TAMPA — When Gov. Rick Scott announced his intent to turn down $2.4 billion in federal grant money for high-speed rail, Tampa Mayor Pam Iorio did something very un-Iorio like.
Seldom one to level criticism — or praise — at fellow elected officials, Iorio rebuked what she called "the worst decision I've ever seen by a governor in my 26 years in public life."
"I do feel the way he reached this decision was not in keeping with the standards we expect of a governor," Iorio said this week, explaining her strong condemnation. "He did not have the facts."
With those sharp words off her chest, Iorio put away her dagger. Before that Feb. 16 day was over, she had dispatched her top attorney to undertake a methodical, workman-like response to Scott's concerns over the project that is more in keeping with Iorio's style.
Some 48 hours later, the framework of a plan was in place. It aimed to respond to Scott's main stated concern: that construction and operating cost overruns would fall on state taxpayers.
The effort propelled by Iorio quickly evolved into a seemingly unusual spasm of regional cooperation undertaken with urgency, a word not often associated with government. It was the sort of big-picture collaboration that many advocates of high-speed rail said would be encouraged by the project.
Though their pitch ultimately did not impress Scott, Lakeland Mayor Gow Fields said the region's political and business leaders "came together proving that communities can bond for a common cause."
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Scott's announcement caught many people by surprise. When elected in November, he had said he intended to withhold a decision on accepting federal high-speed rail money until after he saw a feasibility study.
His announcement came before that study was complete and before companies were allowed to submit bids detailing how much risk they might assume.
And that's the part that angered Iorio. There was no soliciting of opinions from advocates or listening to opposing views, as Iorio said she has seen from governors before Scott, even those with whom she has strongly disagreed.
"None of that occurred," Iorio said. "For him to abruptly hold a press conference and say he just knows this is not going to work, that is not the standard we expect from a governor."
Not anticipating the action, no one locally had prepared a response plan.
What followed, from outward appearances, was chaos. Local elected officials called each other. They reached out to heads of transit and planning agencies. Economic development promoters mobilized. Members of Congress worked the phones.
But there was no one entity with a reach spanning from Orlando to Tampa to marshal a response. Before the day was up, Iorio was huddling with Tampa City Attorney Chip Fletcher.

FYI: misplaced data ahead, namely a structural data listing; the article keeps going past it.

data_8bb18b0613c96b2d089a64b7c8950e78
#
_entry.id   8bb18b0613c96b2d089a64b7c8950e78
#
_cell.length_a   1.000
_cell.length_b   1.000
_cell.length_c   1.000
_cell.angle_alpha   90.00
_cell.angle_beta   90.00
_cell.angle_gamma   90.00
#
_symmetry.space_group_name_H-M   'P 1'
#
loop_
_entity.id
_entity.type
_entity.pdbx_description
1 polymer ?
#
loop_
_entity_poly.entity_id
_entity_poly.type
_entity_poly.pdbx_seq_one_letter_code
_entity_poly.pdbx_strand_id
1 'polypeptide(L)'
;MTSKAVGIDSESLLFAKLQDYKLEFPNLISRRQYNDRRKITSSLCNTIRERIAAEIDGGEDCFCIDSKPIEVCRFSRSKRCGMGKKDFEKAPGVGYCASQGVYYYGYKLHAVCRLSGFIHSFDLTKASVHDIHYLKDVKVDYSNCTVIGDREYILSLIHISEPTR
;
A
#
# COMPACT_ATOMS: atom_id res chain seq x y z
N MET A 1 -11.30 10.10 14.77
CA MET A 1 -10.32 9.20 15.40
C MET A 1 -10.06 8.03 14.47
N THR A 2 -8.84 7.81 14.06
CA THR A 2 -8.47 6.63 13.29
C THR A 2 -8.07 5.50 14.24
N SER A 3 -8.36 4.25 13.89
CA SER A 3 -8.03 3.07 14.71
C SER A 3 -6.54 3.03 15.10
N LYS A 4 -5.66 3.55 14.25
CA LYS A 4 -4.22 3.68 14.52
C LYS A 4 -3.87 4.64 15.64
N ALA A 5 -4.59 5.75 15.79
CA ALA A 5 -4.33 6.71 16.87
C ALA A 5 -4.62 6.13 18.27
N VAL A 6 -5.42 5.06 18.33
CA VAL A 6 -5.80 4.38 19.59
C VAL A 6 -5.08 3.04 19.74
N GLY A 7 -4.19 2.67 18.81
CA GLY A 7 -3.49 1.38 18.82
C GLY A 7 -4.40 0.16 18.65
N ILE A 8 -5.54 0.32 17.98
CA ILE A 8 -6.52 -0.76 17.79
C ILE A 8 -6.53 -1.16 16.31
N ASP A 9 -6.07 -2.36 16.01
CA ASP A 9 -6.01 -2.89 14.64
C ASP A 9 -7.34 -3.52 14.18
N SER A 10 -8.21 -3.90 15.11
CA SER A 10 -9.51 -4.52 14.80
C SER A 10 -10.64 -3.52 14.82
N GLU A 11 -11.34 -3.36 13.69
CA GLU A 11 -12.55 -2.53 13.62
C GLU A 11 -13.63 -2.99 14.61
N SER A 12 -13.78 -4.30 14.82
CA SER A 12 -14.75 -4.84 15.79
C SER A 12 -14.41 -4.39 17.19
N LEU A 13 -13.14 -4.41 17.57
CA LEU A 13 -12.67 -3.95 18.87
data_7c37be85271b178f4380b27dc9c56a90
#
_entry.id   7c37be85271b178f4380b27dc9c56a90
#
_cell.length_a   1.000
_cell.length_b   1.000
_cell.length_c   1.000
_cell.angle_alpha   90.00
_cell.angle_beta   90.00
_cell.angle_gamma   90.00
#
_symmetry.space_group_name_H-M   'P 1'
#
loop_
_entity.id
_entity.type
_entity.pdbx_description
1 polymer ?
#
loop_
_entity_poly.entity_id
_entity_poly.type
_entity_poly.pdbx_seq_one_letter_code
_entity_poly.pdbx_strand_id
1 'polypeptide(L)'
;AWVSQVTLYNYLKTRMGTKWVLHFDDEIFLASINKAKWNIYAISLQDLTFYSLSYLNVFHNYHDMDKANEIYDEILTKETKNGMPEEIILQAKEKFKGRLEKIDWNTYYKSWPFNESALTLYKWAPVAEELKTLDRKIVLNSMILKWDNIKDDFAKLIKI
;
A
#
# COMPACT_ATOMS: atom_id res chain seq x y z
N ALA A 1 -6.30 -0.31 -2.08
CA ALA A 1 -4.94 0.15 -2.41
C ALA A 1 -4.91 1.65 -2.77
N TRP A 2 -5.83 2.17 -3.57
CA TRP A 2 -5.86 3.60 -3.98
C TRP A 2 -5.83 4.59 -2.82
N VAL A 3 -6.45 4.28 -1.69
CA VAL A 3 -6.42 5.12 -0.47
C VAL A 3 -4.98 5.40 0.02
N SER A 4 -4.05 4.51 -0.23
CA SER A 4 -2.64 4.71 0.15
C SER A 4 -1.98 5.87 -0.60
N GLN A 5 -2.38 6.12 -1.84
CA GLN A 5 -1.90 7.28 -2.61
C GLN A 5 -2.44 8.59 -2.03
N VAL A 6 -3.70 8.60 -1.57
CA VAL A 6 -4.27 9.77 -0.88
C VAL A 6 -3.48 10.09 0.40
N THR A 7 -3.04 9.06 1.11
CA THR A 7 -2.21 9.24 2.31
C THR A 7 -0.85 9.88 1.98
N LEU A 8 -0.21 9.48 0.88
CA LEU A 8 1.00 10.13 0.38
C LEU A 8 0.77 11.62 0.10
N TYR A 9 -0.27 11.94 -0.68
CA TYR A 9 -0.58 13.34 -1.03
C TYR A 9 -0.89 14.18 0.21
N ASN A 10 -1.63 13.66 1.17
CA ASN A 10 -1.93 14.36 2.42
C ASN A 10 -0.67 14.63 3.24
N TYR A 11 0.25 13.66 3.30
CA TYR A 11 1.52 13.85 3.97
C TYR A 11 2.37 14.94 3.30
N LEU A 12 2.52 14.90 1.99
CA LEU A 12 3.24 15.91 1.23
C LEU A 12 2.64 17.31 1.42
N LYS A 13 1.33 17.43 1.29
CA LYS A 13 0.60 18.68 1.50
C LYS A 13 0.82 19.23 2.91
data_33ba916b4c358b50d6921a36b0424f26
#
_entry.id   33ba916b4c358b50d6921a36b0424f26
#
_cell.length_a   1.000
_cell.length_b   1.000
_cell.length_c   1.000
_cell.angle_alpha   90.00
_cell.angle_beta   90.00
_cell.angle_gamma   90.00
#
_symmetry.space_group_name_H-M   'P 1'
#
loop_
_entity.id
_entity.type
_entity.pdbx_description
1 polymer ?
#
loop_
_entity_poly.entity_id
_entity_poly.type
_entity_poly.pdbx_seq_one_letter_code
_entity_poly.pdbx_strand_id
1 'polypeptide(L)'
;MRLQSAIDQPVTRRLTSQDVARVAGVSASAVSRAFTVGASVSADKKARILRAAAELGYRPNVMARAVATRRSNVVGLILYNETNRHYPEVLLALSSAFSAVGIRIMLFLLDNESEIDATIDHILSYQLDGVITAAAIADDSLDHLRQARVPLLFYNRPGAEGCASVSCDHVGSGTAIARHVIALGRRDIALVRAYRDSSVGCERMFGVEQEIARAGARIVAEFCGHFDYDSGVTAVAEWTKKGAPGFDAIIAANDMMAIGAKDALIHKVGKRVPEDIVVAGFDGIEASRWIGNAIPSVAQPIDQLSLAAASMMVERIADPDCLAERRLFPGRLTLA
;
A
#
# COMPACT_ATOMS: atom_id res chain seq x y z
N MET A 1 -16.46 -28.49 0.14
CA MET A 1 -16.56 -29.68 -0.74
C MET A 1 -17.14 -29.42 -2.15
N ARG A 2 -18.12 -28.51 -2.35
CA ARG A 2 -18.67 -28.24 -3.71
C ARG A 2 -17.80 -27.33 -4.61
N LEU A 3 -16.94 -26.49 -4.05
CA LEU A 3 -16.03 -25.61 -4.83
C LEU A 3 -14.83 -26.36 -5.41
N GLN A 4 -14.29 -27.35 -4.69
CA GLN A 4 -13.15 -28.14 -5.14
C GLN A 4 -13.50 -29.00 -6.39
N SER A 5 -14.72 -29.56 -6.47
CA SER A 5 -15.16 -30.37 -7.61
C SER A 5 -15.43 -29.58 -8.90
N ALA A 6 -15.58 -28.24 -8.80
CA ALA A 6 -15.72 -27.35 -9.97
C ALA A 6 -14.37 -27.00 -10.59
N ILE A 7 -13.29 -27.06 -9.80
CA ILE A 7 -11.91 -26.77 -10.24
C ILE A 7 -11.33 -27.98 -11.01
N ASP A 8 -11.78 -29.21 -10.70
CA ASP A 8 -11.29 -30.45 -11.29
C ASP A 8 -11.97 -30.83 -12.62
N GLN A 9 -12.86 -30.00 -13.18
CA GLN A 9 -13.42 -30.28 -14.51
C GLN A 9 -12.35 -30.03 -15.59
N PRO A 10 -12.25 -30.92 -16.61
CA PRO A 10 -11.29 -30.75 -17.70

"Basically Mayor Iorio is very focused on results and how you get things done," Fletcher said. "So her response was, 'Let's figure out what we can do.' "
Fletcher was quickly working with representatives from affected governments and their attorneys. Lawyers from the private sector with government expertise were consulted. Officials with the federal Department of Transportation offered guidance.
Two days later, U.S. Rep. Kathy Castor, D-Tampa, disseminated the initial fruits of Fletcher's teamwork. It called for cities along the proposed rail line to form a partnership that would take over the project and require a winning private vendor to accept all risks of cost overruns.
While several people played a role in shaping the proposal, Castor said U.S. Sen. Bill Nelson insisted that the work be coordinated through one person. That ended up being Fletcher.
"Mayor Iorio was absolutely instrumental in allowing that to happen and allowing Chip to be the lead," Castor said.
The work of those initial two days formed the template of what was presented to legal advisers for Scott.
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The work was very much a collaboration among business and government leaders from throughout the region, Iorio said, and ultimately included representatives from Miami.
"I think everyone really pitched in together to contribute what they could," said Stuart Rogel, who was peripherally involved in the talks as president and CEO of Tampa Bay Partnership, an economic development group. "Nobody was trying to take credit or keep anyone else out of the room."
Of course, the hours immediately after Scott's announcement did not portend collegiality. Especially from Iorio.
Her anger was evident as she described Scott's decision as "terrible" and "wrong on so many levels."
Iorio, 51, is known to be direct in expressing her feelings about people privately, but she reserves public outbursts of the sort to about once a decade.
As a Hillsborough County commissioner 20 years ago, she once berated the then-administrator by saying she wouldn't put him in charge of balancing her checkbook shortly before moving to fire him. But she's better known as a voice of calm while serving as the county's supervisor of elections during the tumultuous 2000 presidential recounts.
Iorio said she suspects other elected officials felt the same way about Scott's decision but bit their tongues for fear of angering a new governor. Just the same, she said the fact that she leaves office next month after eight years as Tampa mayor was not the source of her own inhibition.
"Knowing myself as I do, I would have said this if I was in the middle of my term," she said. "To me, I've never been afraid to say something because I may make the governor unhappy."
But then it was on to business. "By the end of the day, after I had my initial response and I had talked to others, I said, 'Let's take the concerns of the governor and let's address them.' "
Times researcher John Martin and staff writer Richard Danielson contributed to this report. Bill Varian can be reached at (813) 226-3387 or email@example.com.